Ben Connelly: There is no greater goal, for any Christian, than God’s glory be an ever-growing reality that seeps into every crevice of every life on earth. Saturation, by definition, cannot be relegated to a certain day of the week or a separated “clergy class” among God’s people — it’s a pursuit that must involve every Christian in everyday life.
Q: Why do you think there is often such a disconnect between what Christians say they believe and how they actually live their lives?
BC: At least one reason is that in many traditions, the fullness of Christianity seems to be taught as a past event that greatly benefits my future. It is a past event in the sense that Jesus was a historical man and that for every follower of Jesus there was a point where they “became a Christian.” It’s also a future event in that through Christ, Christians will be restored to right relationship with God the Father and live with him forever in eternity. Praise God both the past and future elements of our faith are true! There’s a present element of Christianity as well that often seems forgotten. Our faith can too easily become separated from our daily lives, relegated to certain days or events and left out of the everyday decisions and realities of life. Obedience, sanctification, holiness, mission, the pursuit of God’s kingdom and other “present realities” of our faith can be lost. In many cases, the disconnect starts with forgetting the Bible is filled with present ramifications for our faith.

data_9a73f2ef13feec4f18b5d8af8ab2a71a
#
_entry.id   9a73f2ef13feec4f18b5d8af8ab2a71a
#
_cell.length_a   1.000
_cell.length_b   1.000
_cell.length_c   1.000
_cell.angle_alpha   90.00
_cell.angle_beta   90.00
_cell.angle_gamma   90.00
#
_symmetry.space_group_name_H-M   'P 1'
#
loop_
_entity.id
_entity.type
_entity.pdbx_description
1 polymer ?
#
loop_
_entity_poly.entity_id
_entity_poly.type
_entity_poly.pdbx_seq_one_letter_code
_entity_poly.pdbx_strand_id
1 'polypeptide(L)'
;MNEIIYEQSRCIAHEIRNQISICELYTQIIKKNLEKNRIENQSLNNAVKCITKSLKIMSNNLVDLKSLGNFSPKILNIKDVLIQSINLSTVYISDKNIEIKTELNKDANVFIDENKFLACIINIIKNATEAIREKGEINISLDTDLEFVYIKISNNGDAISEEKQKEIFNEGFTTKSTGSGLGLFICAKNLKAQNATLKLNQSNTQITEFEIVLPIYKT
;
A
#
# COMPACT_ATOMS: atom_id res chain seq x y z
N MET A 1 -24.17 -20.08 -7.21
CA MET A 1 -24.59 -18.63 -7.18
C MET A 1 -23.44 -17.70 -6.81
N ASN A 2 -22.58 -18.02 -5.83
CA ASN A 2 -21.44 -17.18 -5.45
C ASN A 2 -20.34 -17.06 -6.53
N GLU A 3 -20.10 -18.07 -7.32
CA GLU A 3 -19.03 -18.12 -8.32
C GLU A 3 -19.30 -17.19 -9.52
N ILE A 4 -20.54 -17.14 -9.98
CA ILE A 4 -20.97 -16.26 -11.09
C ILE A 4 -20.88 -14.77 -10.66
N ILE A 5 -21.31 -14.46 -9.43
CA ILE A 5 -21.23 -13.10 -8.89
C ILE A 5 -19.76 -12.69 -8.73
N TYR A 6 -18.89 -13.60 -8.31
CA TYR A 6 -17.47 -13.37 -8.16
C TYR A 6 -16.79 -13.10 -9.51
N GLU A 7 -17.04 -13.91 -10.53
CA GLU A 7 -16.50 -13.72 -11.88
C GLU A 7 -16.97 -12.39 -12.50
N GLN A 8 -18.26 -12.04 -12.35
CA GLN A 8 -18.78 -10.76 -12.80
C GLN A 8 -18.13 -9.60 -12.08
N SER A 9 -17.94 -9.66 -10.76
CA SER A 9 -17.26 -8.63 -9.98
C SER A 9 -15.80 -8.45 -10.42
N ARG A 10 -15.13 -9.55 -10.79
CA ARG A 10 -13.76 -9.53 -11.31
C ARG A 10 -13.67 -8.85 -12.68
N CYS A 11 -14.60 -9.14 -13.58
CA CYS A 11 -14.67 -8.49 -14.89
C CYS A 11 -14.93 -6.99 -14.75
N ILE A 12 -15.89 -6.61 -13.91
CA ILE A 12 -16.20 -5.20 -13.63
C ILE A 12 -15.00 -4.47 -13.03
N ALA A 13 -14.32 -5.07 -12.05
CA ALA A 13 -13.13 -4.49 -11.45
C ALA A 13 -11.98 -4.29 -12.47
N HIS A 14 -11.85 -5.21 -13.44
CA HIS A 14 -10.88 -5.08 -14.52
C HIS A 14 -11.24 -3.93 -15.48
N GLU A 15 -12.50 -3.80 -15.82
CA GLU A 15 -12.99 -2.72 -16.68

Q: How do you think Christians’ view of discipleship need to change?
JV: Many people see discipleship as a set of curricula you go through and master, a class you attend or a one-on-one relationship you’re engaged in. These are all good and important things. However, when we see the example of Jesus making disciples in the Bible, we see something more inclusive of all of life. The Apostle Paul states in Ephesians 4:15, “Speaking the truth in love, we are to grow up in every way into him who is the head, into Christ.” If we are to grow up every way into Christ, we need to learn to speak the truths of Christ into everything and help others walk it out every day.
That is why I define discipleship as leading others to submit all of life increasingly to the empowering presence and lordship of Jesus Christ. To do this, we have to be visible and accessible to one another in the everyday stuff of life. We need to see discipleship as a community experience in which we are on mission together. After all, the best way to learn something is to do it with others.